“Fiction and nonfiction are only different techniques of story telling. For reasons that I don’t fully understand, fiction dances out of me, and nonfiction is wrenched out by the aching, broken world I wake up to every morning.”
The prose section of the Spring 2017 issue of VoiceCatcher contains no fiction. Why not? Because all of the prose pieces submitted were non-fiction. As editors, this surprised us, but in the end the fundamental differences between well-written literary non-fiction and well-written fiction are not so great. In one case the writer crafts work from her experience, and in the other the writer works from her imagination. As readers, we want to lose ourselves in scene, in dialogue, in suspense, and in conflict that moves towards resolution. We want writing that is skilled and agile. We want issues to be raised, and we don’t expect easy answers. We want stories that are told with dignity, clarity, elegance, and grace. The pieces chosen for this issue of VoiceCatcher prove that, no matter its provenance—fiction or non-fiction—a story is a story is a story.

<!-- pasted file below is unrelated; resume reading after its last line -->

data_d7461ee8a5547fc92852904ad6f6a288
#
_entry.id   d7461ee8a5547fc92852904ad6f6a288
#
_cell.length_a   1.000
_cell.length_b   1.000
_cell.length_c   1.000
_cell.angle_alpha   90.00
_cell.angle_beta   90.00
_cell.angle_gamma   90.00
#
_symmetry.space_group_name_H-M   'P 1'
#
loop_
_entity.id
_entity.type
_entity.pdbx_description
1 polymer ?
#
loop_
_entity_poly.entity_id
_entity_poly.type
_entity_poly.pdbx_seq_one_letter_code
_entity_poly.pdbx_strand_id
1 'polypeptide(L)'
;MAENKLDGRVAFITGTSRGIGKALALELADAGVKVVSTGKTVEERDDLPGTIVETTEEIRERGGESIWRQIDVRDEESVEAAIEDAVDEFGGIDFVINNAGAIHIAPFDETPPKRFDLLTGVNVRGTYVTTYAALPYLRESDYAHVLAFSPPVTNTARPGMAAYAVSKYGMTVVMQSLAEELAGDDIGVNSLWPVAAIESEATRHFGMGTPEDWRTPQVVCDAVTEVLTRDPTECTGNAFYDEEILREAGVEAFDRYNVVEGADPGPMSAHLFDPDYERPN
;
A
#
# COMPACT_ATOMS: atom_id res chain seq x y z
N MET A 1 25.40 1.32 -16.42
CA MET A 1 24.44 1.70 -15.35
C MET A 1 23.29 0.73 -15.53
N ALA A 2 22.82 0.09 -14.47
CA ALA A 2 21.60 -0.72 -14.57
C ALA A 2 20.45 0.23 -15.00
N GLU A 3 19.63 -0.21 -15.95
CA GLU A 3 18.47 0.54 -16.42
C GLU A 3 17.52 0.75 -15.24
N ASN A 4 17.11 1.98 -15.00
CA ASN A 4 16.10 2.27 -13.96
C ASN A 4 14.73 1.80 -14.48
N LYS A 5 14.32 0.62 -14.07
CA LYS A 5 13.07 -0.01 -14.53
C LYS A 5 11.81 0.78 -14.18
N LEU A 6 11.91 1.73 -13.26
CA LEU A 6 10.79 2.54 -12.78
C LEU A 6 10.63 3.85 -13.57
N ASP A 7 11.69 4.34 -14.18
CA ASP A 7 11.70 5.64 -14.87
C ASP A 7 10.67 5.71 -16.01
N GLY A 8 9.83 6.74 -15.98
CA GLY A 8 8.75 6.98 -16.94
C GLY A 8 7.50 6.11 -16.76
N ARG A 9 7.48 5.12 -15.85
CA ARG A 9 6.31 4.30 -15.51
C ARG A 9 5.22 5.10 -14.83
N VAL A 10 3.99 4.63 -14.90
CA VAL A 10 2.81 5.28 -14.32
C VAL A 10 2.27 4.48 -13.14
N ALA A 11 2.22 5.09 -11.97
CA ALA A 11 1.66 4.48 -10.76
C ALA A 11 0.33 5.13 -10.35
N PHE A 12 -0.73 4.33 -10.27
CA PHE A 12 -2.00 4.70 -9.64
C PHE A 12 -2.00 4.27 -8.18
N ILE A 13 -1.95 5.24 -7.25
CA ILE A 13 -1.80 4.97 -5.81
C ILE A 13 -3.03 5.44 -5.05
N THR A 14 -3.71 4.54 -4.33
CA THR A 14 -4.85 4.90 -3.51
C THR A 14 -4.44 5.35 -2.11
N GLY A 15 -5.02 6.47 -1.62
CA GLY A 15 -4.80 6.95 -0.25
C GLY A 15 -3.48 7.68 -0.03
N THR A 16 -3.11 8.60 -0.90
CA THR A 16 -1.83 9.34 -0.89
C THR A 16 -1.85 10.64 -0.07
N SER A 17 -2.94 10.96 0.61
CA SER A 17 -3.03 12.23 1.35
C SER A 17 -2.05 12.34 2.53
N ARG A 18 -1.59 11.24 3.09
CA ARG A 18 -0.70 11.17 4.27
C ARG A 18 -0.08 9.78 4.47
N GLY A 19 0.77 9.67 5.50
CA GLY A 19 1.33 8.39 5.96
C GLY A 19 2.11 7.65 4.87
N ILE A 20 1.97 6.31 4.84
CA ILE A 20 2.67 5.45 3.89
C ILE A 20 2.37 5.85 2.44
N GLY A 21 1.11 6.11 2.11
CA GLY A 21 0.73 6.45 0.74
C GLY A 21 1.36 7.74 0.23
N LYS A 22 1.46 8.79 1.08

As editors, we hope for a theme to emerge in the pieces we publish, and often it does. There are universal themes that show up in all literary collections (since there’s really only so much to write about): grief, pain, fear, joy, anger, shame, recovery, hope. In the four stories in this issue what happens in childhood doesn’t stay in childhood. These are stories that explore our complex and changing relationships with our parents and with ourselves, and the burdens and pain that come with growing up and aging. There are changing lines of dependence and independence, and roles reverse.
In “Purses at Chipotle,” the narrator observes her seemingly commonplace surroundings and arrives at a heartbreaking realization. The narrator in “Leftovers” sets aside anger and betrayal to forge a new relationship with her formerly estranged father. In “Learning to Feed Myself,” the narrator portrays, with levity and candor, how difficult she finds it to change cooking habits after her husband’s death. And finally, “Target Practice” grapples with the question, how much do we owe our parents, and do we have an obligation to forgive them?
Literary non-fiction and fiction both use story to get at truth. They draw us in, they paint a picture, they show us the lives of their characters, and they make our own lives resonate, whether the characters are real or not. As editors, it is our very great pleasure to share these stories with all of you here.